How did I get into doing science shows?
When I was 12 years old, I spent time catching butterflies and "putting them to sleep" with my mom's nail polish remover. I soon wanted to be a scientist. My childhood and teenage years were notable for finding many "unconventional" ways to do science at home. Most of those I should not mention lest I unwittingly inspire this generation's group of children to try what were actually very dangerous experiments.
By any regular definition of scientist, my wish was clearly not fulfilled, but I am happy to be a "science educator", my self-proclaimed title. This is how it got started. In 1990, during my first year of university, I walked into the East Bay Science and Nature Company and after seeing their selection of science products, I mentioned that I would be back to purchase science supplies. One of the owners was behind the counter and she found out I was a student and that I enjoy teaching science. Nelia asked me if I would be willing to plan science workshops for kids visiting their store on summer days. I did three or four workshops, including a bubble workshop. It was not a performance, but I taught kids to make bubble makers and bubbles, of course. One workshop made it on the news. The store frequently received calls after that summer from people who wanted me to perform science shows. The first show I developed was the Bubble Show. I put children inside bubbles, made a bubble trampoline and a bubble caterpillar. It was a huge hit and the shows helped put me through university. I am still doing them, of course. At the time, my professors at UVic were very understanding when I missed classes. Several of them mentioned that what I was doing would benefit my efforts to become a teacher. One even commented that it would be more useful than attending his class (I had known that). I had many opportunities to develop hands-on activities, games and workshops in schools.
After two years of university, I was getting itchy feet and ended up taking a two year break to travel. I ended up working as the head cook of the Pacific Swift on its offshore voyage from Victoria to Seville, Spain. Although I enjoy cooking, the science nerd/educator side of me found chances to perform bubble shows in classrooms, orphanages and occasionally on the street as I traveled around Central America, the Caribbean, the South Pacific and Europe. Once I returned to my studies and graduated with a Bachelor of Education (with a science specialty, of course), I taught in private schools and at schools overseas (Prague, Czech Republic; Cairo, Egypt and Tuxtla Gutiérrez, Chiapas, Mexico). Science continued to be a priority and I found chances to share my love of science with children everywhere I taught or lived. While in Egypt, I worked as the head of the Science Department of a large school called New Ramses College. My task was to help the department avoid teaching science by rote and train my teachers to use the most modern methods I knew of: experiments, hands-on activities, stations, games and of course, field trips. To see students who formerly had only memorized the periodic table of the elements doing experiments and activities that showed their understanding of the concepts involved, remains one of the highlights. Ever year I work on finding new ways to bring science into the classroom (as an elementary teacher, I am not always teaching science in an official capacity). As a French teacher, I developed simple, language-intensive science lessons to motivate the students. Recently, as a grade 2/3 classroom teacher, my students and I bust open various broken electronic devices so the kids could find out what iPhones, printers, clocks and VCRs looked like on the inside.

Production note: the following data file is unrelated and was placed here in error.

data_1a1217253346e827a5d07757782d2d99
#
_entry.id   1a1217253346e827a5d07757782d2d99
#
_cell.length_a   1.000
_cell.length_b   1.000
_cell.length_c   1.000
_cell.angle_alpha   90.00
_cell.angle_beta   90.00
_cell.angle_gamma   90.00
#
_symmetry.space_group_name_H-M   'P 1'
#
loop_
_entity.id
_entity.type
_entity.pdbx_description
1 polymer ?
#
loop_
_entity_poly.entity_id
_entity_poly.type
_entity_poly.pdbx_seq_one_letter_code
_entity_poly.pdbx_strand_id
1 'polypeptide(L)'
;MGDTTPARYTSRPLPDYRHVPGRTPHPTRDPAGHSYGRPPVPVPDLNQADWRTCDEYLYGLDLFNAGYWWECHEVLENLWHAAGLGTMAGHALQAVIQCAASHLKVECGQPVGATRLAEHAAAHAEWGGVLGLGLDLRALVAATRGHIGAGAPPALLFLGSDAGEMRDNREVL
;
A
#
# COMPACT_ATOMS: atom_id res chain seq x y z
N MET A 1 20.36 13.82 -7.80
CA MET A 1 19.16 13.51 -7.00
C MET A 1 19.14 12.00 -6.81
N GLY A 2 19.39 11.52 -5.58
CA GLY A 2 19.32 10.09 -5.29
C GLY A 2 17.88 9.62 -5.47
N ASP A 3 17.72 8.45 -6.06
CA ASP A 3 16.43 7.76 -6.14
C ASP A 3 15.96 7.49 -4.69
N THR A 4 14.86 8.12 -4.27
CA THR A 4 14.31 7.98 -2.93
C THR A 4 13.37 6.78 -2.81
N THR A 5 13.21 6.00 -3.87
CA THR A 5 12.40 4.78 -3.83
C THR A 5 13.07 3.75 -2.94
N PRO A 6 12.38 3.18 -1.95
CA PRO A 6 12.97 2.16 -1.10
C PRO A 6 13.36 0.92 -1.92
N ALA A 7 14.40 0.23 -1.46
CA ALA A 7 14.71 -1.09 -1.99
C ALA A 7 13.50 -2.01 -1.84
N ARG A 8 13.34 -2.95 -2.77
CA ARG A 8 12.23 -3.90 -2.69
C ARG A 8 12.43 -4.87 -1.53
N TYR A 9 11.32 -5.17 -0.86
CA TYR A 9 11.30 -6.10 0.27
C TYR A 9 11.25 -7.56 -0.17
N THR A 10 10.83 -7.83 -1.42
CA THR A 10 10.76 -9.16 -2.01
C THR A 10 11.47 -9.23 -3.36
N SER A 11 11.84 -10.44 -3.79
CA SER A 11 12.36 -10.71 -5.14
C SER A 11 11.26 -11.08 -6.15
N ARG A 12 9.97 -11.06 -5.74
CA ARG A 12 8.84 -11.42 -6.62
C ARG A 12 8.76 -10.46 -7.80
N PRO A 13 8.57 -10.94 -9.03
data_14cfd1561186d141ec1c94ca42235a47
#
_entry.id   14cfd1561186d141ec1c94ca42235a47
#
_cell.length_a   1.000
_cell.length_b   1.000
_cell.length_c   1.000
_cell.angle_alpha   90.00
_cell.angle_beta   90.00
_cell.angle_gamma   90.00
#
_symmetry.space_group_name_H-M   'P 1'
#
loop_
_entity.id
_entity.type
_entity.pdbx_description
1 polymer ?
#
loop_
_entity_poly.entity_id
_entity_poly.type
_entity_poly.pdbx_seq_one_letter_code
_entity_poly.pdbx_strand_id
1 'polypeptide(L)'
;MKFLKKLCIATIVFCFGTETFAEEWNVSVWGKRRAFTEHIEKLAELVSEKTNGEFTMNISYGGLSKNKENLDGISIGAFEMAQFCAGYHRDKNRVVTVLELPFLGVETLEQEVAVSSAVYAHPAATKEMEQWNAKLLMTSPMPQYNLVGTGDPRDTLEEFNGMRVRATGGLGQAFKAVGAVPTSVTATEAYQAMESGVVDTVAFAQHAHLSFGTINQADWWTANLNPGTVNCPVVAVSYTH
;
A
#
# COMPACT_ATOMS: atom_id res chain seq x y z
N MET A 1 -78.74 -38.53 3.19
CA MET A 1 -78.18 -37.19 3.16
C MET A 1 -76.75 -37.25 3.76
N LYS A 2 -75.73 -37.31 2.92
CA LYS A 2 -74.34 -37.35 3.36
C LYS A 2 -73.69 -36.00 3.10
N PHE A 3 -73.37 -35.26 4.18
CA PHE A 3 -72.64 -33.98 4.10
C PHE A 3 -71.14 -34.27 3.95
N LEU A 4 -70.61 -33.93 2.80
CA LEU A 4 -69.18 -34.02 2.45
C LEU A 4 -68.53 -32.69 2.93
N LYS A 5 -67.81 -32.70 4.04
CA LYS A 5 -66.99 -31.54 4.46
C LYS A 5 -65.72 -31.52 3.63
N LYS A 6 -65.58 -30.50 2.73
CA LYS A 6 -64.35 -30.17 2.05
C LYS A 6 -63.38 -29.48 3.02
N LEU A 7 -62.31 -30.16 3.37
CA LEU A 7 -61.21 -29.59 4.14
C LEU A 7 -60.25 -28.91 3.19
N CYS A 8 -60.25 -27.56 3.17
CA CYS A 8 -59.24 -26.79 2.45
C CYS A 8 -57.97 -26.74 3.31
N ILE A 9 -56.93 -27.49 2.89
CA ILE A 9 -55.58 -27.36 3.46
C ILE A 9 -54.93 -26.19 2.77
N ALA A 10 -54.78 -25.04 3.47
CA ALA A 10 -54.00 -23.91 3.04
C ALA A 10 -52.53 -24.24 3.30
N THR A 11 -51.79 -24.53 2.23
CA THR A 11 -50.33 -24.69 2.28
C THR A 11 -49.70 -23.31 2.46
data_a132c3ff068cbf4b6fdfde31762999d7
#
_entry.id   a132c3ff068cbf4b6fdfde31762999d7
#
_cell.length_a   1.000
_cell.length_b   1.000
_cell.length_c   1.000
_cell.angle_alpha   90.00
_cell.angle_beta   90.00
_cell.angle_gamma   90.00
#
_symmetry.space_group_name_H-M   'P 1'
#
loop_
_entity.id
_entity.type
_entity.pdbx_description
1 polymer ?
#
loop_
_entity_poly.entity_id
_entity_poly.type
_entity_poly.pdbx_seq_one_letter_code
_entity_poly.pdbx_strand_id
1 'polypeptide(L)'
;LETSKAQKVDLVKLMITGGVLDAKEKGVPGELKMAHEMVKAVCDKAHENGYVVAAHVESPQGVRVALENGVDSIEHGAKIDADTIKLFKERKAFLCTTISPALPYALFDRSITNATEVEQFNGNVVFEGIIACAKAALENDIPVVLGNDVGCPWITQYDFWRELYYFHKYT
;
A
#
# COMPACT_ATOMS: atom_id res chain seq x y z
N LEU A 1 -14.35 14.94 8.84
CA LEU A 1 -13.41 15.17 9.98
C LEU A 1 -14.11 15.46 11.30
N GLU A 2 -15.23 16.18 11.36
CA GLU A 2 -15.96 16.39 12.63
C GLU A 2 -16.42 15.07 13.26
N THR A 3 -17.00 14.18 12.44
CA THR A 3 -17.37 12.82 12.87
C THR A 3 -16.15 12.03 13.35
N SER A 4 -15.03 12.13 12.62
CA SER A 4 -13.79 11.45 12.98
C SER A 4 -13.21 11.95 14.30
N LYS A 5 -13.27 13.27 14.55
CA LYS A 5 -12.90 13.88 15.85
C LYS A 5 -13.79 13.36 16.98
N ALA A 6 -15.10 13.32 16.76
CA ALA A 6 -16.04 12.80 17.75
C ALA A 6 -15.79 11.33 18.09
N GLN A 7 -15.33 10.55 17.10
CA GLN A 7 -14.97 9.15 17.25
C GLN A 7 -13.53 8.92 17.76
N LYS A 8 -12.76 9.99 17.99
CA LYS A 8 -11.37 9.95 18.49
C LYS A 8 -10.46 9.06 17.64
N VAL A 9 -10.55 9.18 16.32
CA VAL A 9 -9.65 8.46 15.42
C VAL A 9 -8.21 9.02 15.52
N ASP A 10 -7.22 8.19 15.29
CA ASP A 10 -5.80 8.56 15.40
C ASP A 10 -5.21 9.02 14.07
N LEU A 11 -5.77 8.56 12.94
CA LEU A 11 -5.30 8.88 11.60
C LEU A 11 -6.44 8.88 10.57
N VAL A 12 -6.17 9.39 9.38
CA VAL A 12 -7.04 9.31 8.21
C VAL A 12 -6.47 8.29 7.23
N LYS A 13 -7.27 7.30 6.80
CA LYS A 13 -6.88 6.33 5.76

If you haven’t guessed by now, I am an unusual person. Science is not my only hobby. I love languages, history, politics, cooking, culture, travel, the outdoors, technology, and too many other things to name.